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Trump's Latest Comments To Reporters On Air Force One Leave People Outraged

Donald Trump certainly has a tendency to make comparisons when they're entirely unnecessary, and that in turn tends to leave people with a sour taste in their mouths.

President Trump, downplaying the devastation of Hurricane Harvey, claimed that “we’ve had bigger storms than this.”

According to The Washington Post, the president told reporters last week: “If you go back into the 1930s and the 1940s and you take a look, we’ve had storms over the years that have been bigger than this. If you go back into the teens, you’ll see storms that were as big or bigger. So we did have two horrific storms; epic storms. But if you go back into the ’30s and ’40s and the teens, you’ll see storms that were very similar or even bigger, OK?”

Hurricane Harvey slammed into southern Texas on Aug. 25, battering the area with more than four feet of rain. Flooding caused billions of dollars in damage. Another huge storm, Hurricane Irma, brought death and destruction to Caribbean islands and Florida. This week, Hurricane Maria tore through Puerto Rico, while a major tropical storm menaced the Northeast coast of the United States.

The frequency and intensity of the violent weather have been increasing, due to climate change, according to researchers. The oceans are not only rising; they also are becoming warmer, which fuels hurricanes. Trump rejects scientific evidence concerning climate change. Five years ago, the real-estate tycoon told his Twitter followers that global warming was a Chinese “hoax.” Trump recently withdrew the United States from the Paris climate agreement, which calls for countries to voluntarily set goals for reducing carbon emissions.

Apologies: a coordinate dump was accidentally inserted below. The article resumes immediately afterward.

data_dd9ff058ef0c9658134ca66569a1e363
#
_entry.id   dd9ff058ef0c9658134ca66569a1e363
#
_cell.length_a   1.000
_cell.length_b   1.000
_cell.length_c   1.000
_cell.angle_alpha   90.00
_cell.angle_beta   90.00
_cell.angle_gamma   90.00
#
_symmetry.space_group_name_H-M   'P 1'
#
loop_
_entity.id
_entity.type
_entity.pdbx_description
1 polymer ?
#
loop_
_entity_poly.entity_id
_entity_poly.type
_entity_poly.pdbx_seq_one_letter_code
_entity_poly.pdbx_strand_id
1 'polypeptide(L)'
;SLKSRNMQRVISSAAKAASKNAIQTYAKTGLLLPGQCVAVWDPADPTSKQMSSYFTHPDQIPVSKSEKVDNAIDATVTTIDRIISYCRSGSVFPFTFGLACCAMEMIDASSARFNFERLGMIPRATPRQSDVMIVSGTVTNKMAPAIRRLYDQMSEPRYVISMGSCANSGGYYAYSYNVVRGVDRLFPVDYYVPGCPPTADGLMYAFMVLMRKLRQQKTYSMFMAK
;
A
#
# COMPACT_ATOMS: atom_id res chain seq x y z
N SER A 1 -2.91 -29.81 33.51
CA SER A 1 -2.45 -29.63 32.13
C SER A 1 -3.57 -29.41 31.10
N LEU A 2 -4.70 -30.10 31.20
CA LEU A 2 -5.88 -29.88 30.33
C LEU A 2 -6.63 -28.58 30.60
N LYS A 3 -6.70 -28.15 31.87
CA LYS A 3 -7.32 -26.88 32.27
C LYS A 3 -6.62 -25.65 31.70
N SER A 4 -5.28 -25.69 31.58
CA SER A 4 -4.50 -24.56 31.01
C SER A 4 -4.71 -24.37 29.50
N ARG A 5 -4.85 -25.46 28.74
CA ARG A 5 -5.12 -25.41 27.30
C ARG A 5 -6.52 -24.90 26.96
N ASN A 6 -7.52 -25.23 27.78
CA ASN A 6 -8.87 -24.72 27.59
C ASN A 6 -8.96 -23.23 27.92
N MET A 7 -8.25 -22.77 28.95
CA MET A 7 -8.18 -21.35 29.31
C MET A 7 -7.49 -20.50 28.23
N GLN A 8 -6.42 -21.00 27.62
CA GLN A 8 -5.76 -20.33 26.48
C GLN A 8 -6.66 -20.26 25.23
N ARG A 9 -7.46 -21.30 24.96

White House officials, defending the president’s claim that there have been “bigger storms,” cited a report the National Oceanic and Atmospheric Administration issued in 2011. The agency listed hurricanes from 1851 to 2010 that killed the most people and caused the most damage. One of tables in the report indicates that a 1935 hurricane in the Florida Keys had the lowest central pressure ever recorded. Ranking just below that storm were hurricanes in 1932 and 1947. The pressure determines a hurricane’s “intensity,” the Post explained. Hurricane Irma is No. 7 on the list, above a 1915 storm and just below a 1919 hurricane.

However, intensity is not the only factor in determining whether one storm is “bigger” than others. The NOAA noted that in the 30 most destructive hurricanes in history, most of the damage resulted from torrential rain and flooding. Hurricane Harvey unleashed a “1,000-year flood,” a scientific term based on weather records. The storm’s downpours blasted Texas, Louisiana, Tennessee and Kentucky with 33 trillion gallons of water. Another event that ranks high on the list of costliest storms, Hurricane Katrina, flooded 80 percent of New Orleans in 2005.

Another concern is how rapidly recent storms have grown. Hurricane Maria intensified from a tropical depression to a Category 5 hurricane in just two days, the fastest on record. Hurricanes Irma, Harvey and Jose also grew quickly. The “rapid escalation” phenomenon “sets the stage for worst-case scenarios,” according to Chris Mooney, an environmental reporter for the Post. He explained that fast-growing hurricanes give people less time to evacuate or prepare.

Source: Washington Post
Photo: YouTube

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